As for how these four artists will fare over time, Ms. Sherman will probably remain the most prominent, and for a number of reasons. First, Ms. Sherman clearly as the greatest range and done a fine job of doing a variety of different styles and effects without the quality diminishing. Ms. Kruger uses the same theme in most to all of her work and the same, although to a lesser extent, can be said of Longo. Prince does not have that issue, although he does have other concerns.
Prince's issue is that he is rehashing prior-made photographs and a lot of people will no doubt take that into account, and in a negative way, when they do so. Much akin to people that trace or otherwise copy the work of others for any reason, malicious or not, it is not the same thing as creating art out of whole cloth and making one's own signature.
The one thing that saves people like Longo, Kruger and Prince, just as an example, is that none one of them relies a lot on shock value. They can make a statement without using something that many would consider lewd or over the top. With Ms. Sherman, that is one of her trademarks. That being said, Sherman does not use this technique in all of her work and she can make a strong statement about women or other topics without using shock tactics and without so much as titling her work.
Clearly, all four artists use conceptual tactics to their great advantage and they all, each in their own unique way, do so with great adeptness and quality. However, Prince will simply not be able to be among upper echelons of art due to the use of pre-existing images and Ms. Kruger's depth of material probably leaves many people, now and for years to come, a bit wanting in nature. On the other hand, Sherman has been all over the map and has done quite well using all methods and tactics.
Longo is probably the biggest…[continue]
"Cindy Sherman" (2013, April 22) Retrieved October 21, 2016, from http://www.paperdue.com/essay/cindy-sherman-90170
"Cindy Sherman" 22 April 2013. Web.21 October. 2016. <http://www.paperdue.com/essay/cindy-sherman-90170>
"Cindy Sherman", 22 April 2013, Accessed.21 October. 2016, http://www.paperdue.com/essay/cindy-sherman-90170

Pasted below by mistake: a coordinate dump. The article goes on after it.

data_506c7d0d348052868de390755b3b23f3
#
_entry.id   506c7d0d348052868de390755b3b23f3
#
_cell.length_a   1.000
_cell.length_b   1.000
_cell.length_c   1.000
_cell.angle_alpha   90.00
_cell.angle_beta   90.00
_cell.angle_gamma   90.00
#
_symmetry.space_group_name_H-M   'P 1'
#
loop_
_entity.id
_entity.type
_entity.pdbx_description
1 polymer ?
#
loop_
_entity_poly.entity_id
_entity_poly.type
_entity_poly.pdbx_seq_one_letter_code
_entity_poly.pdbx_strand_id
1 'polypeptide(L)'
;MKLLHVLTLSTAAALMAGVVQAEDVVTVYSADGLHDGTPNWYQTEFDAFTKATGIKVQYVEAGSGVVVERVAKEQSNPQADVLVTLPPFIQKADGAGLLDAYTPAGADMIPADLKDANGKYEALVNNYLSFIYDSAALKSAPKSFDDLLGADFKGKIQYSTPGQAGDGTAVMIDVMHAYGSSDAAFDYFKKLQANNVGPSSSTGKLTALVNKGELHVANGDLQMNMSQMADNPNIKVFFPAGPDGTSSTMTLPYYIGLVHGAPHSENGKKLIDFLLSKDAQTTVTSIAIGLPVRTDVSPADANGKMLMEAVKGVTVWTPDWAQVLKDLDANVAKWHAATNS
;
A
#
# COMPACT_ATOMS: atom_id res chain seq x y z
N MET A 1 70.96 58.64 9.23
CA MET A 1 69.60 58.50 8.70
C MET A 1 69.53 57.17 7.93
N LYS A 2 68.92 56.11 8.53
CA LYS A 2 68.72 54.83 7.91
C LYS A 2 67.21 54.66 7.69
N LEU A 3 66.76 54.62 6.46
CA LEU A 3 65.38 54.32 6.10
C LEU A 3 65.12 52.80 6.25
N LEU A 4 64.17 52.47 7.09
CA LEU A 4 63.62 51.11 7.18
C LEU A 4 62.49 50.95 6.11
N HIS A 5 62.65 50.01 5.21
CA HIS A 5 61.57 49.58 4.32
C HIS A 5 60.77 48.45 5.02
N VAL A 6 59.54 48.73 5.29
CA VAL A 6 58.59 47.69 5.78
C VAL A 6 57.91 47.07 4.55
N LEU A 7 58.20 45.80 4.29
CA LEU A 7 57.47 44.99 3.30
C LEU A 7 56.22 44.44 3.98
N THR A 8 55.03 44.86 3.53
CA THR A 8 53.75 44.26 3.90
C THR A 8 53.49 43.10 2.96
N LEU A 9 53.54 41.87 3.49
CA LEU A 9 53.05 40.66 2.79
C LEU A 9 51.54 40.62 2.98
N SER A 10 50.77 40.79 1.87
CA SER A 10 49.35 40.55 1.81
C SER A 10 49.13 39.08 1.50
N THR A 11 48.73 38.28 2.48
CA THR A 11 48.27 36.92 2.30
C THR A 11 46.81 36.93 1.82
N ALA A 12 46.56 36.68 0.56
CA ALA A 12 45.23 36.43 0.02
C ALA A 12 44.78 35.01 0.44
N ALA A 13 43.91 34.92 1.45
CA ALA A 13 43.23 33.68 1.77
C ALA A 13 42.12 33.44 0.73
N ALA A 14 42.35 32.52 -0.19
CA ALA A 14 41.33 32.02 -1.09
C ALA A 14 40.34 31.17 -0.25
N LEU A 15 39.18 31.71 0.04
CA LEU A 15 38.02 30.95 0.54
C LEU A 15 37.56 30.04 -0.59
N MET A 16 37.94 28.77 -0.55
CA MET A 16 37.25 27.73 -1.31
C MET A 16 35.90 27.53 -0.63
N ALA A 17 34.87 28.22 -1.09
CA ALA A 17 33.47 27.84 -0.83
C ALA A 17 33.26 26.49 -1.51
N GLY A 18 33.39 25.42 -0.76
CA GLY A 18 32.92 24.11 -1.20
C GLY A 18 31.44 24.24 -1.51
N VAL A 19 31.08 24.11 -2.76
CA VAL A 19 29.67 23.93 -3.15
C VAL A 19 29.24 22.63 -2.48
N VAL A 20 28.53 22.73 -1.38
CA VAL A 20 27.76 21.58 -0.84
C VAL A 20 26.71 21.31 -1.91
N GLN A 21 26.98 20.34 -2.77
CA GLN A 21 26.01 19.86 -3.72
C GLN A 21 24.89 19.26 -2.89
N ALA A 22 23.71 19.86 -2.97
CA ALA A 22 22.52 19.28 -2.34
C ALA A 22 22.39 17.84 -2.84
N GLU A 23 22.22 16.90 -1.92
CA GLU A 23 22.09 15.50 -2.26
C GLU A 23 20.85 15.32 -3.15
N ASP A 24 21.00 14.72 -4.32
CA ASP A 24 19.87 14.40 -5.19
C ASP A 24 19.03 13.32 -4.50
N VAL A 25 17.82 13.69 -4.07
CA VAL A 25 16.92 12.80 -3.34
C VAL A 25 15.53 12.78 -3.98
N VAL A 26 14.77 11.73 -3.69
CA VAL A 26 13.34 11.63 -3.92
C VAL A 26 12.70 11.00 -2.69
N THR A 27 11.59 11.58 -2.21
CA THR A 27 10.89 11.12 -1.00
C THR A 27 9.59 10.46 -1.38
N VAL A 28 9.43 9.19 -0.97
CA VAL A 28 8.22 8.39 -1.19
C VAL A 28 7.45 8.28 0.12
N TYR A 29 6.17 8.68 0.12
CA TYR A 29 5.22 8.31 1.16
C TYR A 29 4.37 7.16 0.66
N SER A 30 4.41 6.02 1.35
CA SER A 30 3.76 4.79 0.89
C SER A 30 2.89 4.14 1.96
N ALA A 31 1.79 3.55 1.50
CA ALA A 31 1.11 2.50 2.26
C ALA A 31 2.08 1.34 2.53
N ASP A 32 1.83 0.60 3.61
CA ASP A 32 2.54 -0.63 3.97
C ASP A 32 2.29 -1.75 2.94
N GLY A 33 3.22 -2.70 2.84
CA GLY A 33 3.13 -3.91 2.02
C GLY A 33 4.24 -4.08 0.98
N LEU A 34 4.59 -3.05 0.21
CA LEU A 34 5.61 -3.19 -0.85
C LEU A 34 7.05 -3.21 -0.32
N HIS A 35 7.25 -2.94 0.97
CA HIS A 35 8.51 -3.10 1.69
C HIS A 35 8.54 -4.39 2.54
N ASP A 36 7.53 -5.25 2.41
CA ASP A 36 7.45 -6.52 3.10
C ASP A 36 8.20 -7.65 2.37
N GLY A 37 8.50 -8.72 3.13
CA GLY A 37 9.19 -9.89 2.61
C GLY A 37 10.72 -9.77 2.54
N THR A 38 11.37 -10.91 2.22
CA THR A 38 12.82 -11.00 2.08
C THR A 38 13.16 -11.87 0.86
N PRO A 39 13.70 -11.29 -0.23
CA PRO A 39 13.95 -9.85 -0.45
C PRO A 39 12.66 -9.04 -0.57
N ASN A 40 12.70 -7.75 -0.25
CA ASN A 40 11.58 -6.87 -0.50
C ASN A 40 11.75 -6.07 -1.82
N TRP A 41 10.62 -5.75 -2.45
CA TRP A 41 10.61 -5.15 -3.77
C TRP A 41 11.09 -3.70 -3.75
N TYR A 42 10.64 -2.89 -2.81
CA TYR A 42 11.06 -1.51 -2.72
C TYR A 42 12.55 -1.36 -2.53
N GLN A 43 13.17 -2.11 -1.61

Cindy Sherman: Empathetic Artist Should Cindy Sherman be viewed an artist poking fun at society and the disenfranchised people or as a photographer encouraging society to re-examine its obsession with youth and status? Cindy Sherman has been described as one of the most celebrated artists of our time. Sherman in many respects has mastered the art of reinvention: she has proven herself adept at constantly turning herself into something else and consistently
Feminist Art as Evolution Rather Than as a Movement Feminist art as a named movement evolved in the context of the late 1960's early 1970's political climate. The movement contextually cannot be separated from larger civil rights movements and specifically those relating to women; like the sexual revolution, the women's liberation movement, and the formation and growth of groups like the National Organization for Women. Strictly speaking there can be no
When we look at Starkey's works we appear to be looking at moments captured from everyday life, in particular the everyday life of women. In fact Starkey's photographs are constructed, the people we are looking at are actors. Her images of modern banality also suggest ennui, despair, depression and listlessness, which are conveyed as central facets of the reality of life for women in society. As one critic describes her
Fischl displays himself comically strutting, his stomach strangely stuck out, as if to say that his own portraits are just as bizarre; that he nor his paintings are to be taken seriously. The artist presents himself as a clown, preparing for those who say something against his art, preparing himself from the negative. His mask hides him from any critiques. "I think that we, and again I'm saying the
The paintings of Pedro Calapez during this period are emblematic of artists' concern with the nature of art history itself. Calapez's paintings from the 1980s attempt to analyze memory in its relation to historical analysis. Calapez's paintings also link Portuguese art to the wider Neo-expressionist art movement of the 1980s. Another artist who dealt with these themes - this time in the sculptural realm - was Rui Chafes. The art critic
The manner in which Cezanne abstractly modulated color in his paintings was seminal to the controversial cubist style. What is more, Pablo Picasso's Les Demoiselles d'Avignon simplified previous endeavors in terms of structure by employing a savage two-dimensional angularity, and as such was exponential for early modern art. Modernist painting, in Clement Greenberg's words, "used art to call attention to art" (193) as opposed to Realism's alleged concealment of art.
Art Abjection of the Body & Cyborg Jewelry Design The examples of jewelry located and examined for the purposes of this paper align with the definitions and ideas of the authors that contextualize the conversation. (Refinery 29, 2012) Notice how both of the models are positioned side by side, which immediately prompts the audience, viewer, or consumer to compare and contrast. Though their precise background are unknown, it is presumed that both